Can Workplace Conflict Support Process Improvement?

Last updated: Jan 17, 2023

What good can come out of office squabbles, customer backlash, and hurt feelings? Plenty, it turns out. Those internal issues are signaling something in your company’s processes and procedures that are inefficient or broken. Once you’ve identified those areas for growth, you can then apply process improvement principles to turn things around.


The key is to channel that conflict into productive avenues without driving a wedge between employees, business partners, and customers. You must confront the issues head on without shying away from difficult conversations. Keep reading to find out how several common workplace conflicts can hint at underlying issues that can be solved with process improvement techniques.


Continuous Improvement Solves Ambiguous Work Responsibilities

One sure way to create workplace conflict is by failing to clearly define individual roles and responsibilities. This presents a major barrier to continuous improvement because it creates an opportunity for duplicate work, territorial battles over responsibilities, neglected tasks, and many more issues.


Particularly if your team has undergone personnel and business changes since the pandemic, you may have a drastically altered workplace. If you haven’t done so in the last few years, take the time to update everyone’s professional description. This exercise will force you to look critically at each role to ensure skill gaps don’t exist.


Performing a careful talent inventory can help you plan the direction of the company for years to come and make sure you have assembled the right team to make it happen. But you can’t get to that point until you clearly define everyone’s roles and responsibilities.


Cultural and Philosophical Differences Create Workplace Conflict

Particularly in large organizations, cultural and philosophical barriers are sure to arise at some point. When allowed to fester, this discord can manifest itself in behaviors like bullying, insults, noncooperation, and resentment. Naturally, most companies view these staff differences, and the resulting consequences, as a weakness rather than the strength that they can be.


Instead of allowing employees to dwell on their differences, encourage everyone to view the company’s varied team as an opportunity to identify new solutions. The old maxim “the same thinking yields the same results” remains as relevant today as it was when it was first said. When personal differences are not welcomed and respected by everyone on the team, your company risks missing innovative ideas that could transform the business’s products or services.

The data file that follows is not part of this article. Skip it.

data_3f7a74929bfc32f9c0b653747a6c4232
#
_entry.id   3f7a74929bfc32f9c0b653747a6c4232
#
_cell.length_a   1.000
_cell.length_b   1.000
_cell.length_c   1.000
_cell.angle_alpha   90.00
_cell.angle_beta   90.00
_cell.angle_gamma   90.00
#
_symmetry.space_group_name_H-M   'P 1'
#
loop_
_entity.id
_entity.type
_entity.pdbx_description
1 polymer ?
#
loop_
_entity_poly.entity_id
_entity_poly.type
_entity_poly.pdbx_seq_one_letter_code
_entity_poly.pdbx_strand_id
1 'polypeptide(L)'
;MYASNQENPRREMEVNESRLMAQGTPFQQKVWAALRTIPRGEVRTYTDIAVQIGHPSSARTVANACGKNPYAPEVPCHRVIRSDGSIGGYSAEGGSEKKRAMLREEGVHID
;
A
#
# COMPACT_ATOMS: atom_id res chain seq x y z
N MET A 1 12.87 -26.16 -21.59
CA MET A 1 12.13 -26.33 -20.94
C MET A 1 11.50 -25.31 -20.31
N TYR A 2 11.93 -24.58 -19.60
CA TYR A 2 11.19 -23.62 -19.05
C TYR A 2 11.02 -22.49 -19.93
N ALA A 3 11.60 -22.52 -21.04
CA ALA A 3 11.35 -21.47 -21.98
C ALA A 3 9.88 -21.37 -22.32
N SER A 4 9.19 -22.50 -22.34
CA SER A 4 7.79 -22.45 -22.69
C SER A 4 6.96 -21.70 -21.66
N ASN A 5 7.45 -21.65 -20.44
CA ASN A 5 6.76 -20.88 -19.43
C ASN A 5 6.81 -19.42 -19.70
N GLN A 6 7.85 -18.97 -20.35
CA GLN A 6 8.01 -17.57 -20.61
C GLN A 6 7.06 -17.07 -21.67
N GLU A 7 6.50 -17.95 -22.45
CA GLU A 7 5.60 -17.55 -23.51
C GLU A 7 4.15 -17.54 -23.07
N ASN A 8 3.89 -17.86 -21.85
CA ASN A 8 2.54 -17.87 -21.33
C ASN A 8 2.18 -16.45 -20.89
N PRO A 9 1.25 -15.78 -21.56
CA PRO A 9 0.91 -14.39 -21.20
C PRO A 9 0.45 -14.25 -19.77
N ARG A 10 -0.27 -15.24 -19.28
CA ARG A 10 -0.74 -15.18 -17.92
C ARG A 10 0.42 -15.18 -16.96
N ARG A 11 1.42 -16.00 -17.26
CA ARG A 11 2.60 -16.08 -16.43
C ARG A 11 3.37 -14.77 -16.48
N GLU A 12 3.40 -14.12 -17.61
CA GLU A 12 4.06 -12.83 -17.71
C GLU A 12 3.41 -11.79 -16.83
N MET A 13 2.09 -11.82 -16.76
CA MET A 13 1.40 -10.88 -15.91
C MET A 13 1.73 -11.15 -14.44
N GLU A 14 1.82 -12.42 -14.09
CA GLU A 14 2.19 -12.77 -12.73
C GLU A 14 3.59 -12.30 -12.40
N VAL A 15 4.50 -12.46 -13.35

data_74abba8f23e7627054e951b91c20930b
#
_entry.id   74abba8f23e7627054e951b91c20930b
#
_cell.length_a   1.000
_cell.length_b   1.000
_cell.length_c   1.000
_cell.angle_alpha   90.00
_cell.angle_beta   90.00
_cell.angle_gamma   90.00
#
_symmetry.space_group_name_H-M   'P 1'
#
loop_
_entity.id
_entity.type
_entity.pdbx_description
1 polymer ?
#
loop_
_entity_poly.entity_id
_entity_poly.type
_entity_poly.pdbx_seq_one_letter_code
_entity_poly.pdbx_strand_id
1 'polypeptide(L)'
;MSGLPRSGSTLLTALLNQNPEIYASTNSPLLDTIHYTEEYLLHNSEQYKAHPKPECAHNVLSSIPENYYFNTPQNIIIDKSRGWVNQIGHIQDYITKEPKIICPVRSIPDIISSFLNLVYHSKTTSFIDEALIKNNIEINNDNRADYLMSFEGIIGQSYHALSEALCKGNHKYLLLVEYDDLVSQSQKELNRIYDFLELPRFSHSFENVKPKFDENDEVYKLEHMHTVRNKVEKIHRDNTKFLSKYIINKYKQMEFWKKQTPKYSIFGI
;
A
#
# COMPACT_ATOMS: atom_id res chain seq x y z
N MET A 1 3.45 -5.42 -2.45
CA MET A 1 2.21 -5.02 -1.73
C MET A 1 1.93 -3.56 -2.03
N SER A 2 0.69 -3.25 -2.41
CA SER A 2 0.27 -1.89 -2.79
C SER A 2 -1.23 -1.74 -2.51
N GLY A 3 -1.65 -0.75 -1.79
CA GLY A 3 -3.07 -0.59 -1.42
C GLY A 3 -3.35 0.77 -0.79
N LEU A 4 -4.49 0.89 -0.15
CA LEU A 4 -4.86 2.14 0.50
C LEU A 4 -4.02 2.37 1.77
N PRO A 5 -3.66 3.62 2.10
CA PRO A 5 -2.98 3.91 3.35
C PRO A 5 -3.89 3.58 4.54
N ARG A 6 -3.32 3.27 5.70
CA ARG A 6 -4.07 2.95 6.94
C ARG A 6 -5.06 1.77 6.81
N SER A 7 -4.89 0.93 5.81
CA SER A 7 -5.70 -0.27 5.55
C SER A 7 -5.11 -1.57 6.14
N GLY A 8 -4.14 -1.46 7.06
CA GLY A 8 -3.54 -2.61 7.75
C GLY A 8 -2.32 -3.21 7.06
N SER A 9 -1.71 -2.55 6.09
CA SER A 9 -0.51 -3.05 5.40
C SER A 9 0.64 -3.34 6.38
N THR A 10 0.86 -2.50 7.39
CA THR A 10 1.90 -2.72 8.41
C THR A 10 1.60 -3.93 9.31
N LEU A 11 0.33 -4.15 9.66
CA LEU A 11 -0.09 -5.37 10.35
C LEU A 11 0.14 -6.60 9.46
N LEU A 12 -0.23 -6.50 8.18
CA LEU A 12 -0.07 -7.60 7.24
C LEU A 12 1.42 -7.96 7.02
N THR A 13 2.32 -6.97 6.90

Ideally, your workplace would reflect the varied culture of your end consumers, helping you to better anticipate and meet their needs. Give employees the encouragement and opportunity to respectfully express their thoughts about the work you all do. Foster open, honest conversations about the company, and use that feedback to implement changes that address employee concerns, whether it has to do with the workplace atmosphere or how you serve customers.

Two male employees working together to resolve a workplace conflict.

Fear of Conflict Stifles Workplace Improvements

A fear of coworker conflict can sabotage many opportunities for workplace improvements before they even get named. To spare hurt feelings, workarounds are often implemented, but this is a huge mistake and the antithesis of process improvement. Workarounds, which typically involve extra effort by other employees to cover for a recurring problem or limitation, can cost companies exceptional amounts of amounts of time, money, and resources, particularly when strung out over many years and multiplied across various departments. Still, too many individuals view critical feedback as a personal attack and take offense, allowing office inefficiencies to persist.


To avoid this, give employees a clear process to provide constructive feedback in a way that doesn’t assign blame:

  • Remember that debates are for the good of the organization, not being right or looking good.
  • Keep discussions focused on the facts, logical arguments, and the current topic.